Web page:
After literally working out of their garage for 30 years, Kenai Peninsula Community Care Center professionals moved into a brand new, $1.2 million office building just before the end of the year.
Therapists, program managers, family preservation experts and other administrators will now occupy the 10-office building on South Spruce Street in Kenai.
Providing basically two levels of care for youth an emergency stabilization and assessment shelter and a residential child care facility the center serves young people dealing with abuse, neglect and delinquency issues, and offers parenting training for people seeking to become foster parents.
The new building also has two classrooms, a conference room and boys and girls locker rooms in anticipation of attaining the next dream: a gymnasium for their clients, according to Tammy Bidwell, executive director.
Built from the ground up by Dan Green and G and S Construction, the new building was paid for through savings from funds that were not specifically attached to treatment programs, through investment savings and private donations, said Bidwell and Debra Kimbrell, program manager for the private, non-profit organization.
Offices will be used by two therapists, three program managers, two family preservation specialists, a foster care coordinator and the executive director. In addition, one office will be set aside for visiting therapists to use when in Kenai.
No strangers to financial struggle, center staff originally secured $25,000 in state criminal justice grants to establish the community care center in a former Federal Aviation Administration housing building in 1974. Local people matched the grant money with volunteer labor and donated supplies to renovate the building.
Furniture was mostly secondhand and the general public pitched in with blankets, linens, pots and pans, carpeting, skis, ice skates and other outdoor recreational gear. A large recreation room had ping-pong and pool tables.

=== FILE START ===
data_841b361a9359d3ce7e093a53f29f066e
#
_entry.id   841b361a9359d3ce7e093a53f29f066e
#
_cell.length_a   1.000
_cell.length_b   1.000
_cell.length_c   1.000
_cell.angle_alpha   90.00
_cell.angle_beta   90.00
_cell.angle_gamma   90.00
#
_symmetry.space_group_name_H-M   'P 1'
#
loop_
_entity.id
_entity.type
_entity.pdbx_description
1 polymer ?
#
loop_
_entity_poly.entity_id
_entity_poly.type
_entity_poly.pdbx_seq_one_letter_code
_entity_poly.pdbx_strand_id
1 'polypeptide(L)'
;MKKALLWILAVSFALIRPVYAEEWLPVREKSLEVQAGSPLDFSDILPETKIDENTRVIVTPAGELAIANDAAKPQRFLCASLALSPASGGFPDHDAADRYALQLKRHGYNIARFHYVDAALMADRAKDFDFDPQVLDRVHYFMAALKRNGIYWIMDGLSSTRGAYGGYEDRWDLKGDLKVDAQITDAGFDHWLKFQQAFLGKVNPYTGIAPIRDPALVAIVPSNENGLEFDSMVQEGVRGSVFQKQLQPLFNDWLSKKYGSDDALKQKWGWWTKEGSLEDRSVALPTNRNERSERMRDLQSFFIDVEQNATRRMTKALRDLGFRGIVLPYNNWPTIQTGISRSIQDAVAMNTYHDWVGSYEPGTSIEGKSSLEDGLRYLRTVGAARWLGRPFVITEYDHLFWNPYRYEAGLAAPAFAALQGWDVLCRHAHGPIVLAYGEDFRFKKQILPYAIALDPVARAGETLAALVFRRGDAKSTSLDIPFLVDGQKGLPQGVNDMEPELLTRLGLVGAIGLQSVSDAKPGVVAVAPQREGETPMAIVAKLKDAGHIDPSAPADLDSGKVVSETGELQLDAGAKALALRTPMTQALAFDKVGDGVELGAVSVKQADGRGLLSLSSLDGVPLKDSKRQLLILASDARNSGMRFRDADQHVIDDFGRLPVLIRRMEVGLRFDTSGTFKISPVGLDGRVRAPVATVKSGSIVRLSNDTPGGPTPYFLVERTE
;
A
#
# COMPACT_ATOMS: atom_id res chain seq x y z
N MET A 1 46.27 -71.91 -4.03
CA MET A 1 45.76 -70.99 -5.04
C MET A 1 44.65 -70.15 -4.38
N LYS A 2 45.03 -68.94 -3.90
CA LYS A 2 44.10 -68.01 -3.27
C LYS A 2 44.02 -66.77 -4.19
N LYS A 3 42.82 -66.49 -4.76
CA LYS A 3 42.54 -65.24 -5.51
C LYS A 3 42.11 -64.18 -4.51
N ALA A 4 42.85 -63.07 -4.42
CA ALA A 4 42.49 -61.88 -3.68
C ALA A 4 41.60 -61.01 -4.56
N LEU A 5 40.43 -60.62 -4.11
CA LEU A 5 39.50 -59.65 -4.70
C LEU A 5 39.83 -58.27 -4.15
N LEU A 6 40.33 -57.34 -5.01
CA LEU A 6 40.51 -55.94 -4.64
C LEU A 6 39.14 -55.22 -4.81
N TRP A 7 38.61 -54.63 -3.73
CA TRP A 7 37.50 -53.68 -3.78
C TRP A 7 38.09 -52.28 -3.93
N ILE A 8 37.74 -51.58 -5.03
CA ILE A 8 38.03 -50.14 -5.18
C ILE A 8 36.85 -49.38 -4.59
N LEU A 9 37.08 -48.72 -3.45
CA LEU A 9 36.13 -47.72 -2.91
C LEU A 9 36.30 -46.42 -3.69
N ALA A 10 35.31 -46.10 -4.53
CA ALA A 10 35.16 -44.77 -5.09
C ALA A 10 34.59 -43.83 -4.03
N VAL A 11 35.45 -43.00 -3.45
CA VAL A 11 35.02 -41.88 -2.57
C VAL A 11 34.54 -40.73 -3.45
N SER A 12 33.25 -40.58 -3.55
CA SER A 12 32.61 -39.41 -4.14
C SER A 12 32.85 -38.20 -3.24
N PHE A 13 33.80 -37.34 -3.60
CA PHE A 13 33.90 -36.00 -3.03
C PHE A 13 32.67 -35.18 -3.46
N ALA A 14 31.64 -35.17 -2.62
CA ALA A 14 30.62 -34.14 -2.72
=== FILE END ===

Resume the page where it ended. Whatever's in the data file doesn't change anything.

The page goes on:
Up to 10 boys and girls lived at the center initially. Today, Bidwell directs 36 full-time, eight part-time and three on-call staff members who run the emergency shelter and two treatment homes for abused and troubled youth ages 12 to 18.
"We have 15 total beds and do therapeutic foster care," said Bidwell.
The emergency shelter is co-ed, as is one treatment home; the other is for boys only.
The emergency shelter provides care for youth in immediate danger due to abuse or neglect in their present environment or youth who are in need of short-term, temporary placement up to 90 days. It is also for those who have committed a delinquent act.
Following the emergent care, they are assisted in returning home or into alternative placement. Youth can remain in the residential treatment homes for 1 1/2 to 3 years, Bidwell said.
If the youths have emotional or behavioral disorders that cannot be treated effectively while they are in their own home or foster home, they are placed in residential care and may stay six months or longer. Teens placed in the center are in legal custody of the Office of Children's Services or the Division of Juvenile Justice.
Though they were still awaiting some furniture deliveries, staff members moved into the new office building Dec. 28.
Phil Hermanek can be reached at email@example.com.
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